Yad Vashem Studies is an academic journal featuring articles on the cutting edge of research and reflection on the Holocaust. Yad Vashem Studies is a must for any serious library seeking to offer the essential texts on the Nazi era and the Holocaust. “Yad Vashem Studies has been at the forefront of research into the Nazi persecution and mass murder of the Jews, its origins and its consequences… indispensable for researchers and teachers alike. David Silberklang, as editor, has displayed a remarkable talent for balancing the output of grizzled veterans with the challenging findings of younger researchers… No library that purports to offer students and teachers the essential historical texts on the Nazi era and the fate of the Jews can afford to be without Yad Vashem Studies.” [David Cesarani, The Journal of Holocaust Education] Beginning with volume 35, Yad Vashem Studies comes out twice annually, in spring and fall, making our contributors’ important research available to our readers more quickly and more readily. We have also redone our layout in order to make it more reader friendly. Our rigorous high standards remain unchanged.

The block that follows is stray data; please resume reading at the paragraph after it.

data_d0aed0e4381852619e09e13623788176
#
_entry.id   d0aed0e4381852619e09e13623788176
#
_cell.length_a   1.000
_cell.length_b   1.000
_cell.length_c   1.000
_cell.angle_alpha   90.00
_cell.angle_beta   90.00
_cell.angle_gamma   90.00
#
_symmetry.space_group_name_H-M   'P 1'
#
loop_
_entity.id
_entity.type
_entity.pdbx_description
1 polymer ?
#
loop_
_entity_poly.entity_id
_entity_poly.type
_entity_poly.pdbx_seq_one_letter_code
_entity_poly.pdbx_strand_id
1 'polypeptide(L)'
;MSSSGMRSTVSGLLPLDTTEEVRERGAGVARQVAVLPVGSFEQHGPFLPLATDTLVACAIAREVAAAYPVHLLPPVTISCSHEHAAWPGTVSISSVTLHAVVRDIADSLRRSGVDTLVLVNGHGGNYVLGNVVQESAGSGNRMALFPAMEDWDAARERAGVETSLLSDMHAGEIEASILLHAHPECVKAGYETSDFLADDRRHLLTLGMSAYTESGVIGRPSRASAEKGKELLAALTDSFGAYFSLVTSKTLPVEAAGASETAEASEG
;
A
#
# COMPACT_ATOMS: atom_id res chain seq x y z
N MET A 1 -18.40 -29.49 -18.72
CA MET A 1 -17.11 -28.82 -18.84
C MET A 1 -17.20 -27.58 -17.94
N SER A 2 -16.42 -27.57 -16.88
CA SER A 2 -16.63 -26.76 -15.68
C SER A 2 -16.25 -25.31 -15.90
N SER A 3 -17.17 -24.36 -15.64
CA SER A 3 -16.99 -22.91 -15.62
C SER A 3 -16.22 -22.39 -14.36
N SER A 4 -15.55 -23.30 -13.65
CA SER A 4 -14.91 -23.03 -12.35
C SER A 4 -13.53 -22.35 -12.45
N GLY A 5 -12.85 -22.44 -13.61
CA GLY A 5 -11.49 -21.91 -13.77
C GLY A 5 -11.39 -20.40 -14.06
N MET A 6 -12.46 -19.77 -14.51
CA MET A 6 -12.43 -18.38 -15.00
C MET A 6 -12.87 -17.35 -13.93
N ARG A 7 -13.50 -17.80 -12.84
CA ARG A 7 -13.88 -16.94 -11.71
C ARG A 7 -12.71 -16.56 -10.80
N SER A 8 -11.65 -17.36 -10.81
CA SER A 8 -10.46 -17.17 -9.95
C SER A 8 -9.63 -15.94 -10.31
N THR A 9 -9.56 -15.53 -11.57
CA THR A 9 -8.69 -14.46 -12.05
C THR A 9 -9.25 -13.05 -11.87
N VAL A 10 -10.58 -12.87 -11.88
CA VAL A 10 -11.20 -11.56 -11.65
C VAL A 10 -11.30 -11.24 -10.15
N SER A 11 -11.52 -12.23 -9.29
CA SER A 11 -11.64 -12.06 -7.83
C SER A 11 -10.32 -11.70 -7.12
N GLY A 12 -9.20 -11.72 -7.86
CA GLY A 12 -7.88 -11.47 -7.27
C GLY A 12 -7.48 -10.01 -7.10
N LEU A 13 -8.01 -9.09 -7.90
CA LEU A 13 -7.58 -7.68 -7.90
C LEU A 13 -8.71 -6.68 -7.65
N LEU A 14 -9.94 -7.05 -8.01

Table of Contents: Introduction Dov Levin — from Partisan to Researcher (Boaz Cohen) Yeshayahu A. Jelinek (1933–2016): Pioneer Historian of Central Europe and the Holocaust (Alexander Korb) Distorting and Rewriting the History of the Holocaust in Poland: The Case of the Ulma Family Museum of Poles Saving Jews During World War II in Markowa (Jan Grabowski and Dariusz Libionka) “Two Policemen Came…”: The Auxiliary Police, the Local Administration, and the Holocaust in the Recollections of Non-Jewish Residents of the Donbas (Yuri Radchenko) Indifference?: Dutch Bystanders to the Persecution of the Jews in the Netherlands (Bart van der Boom) Before the Exodus: Czechoslovakia as a Transit Country for Jewish Refugees from Poland Until the Pogrom in Kielce, 1945–1946 (Jiří Friedl) German Federal Compensation and Restitution Laws and the Greek Jews (Anna Maria Droumpouki) Reviews: A Crime Without a Name: Review of Christian Gerlach, The Extermination of the European Jews (Omer Bartov) Refugees as a Symptom: Review of Lea Prais, Displaced Persons at Home: Refugees in the Fabric of Jewish Life in Warsaw, September 1939–July 1942 (Amos Goldberg); A Reminder of the Limits of Postwar Justice: Review of Michael J. Bazyler and Frank M. Tuerkheimer, Forgotten Trials of the Holocaust (Efraim Zuroff) Letters: The Destruction of Jews in the Carpathians and the Broader Frame of Genocide (Raz Segal) Robert Rozett replies (Robert Rozett)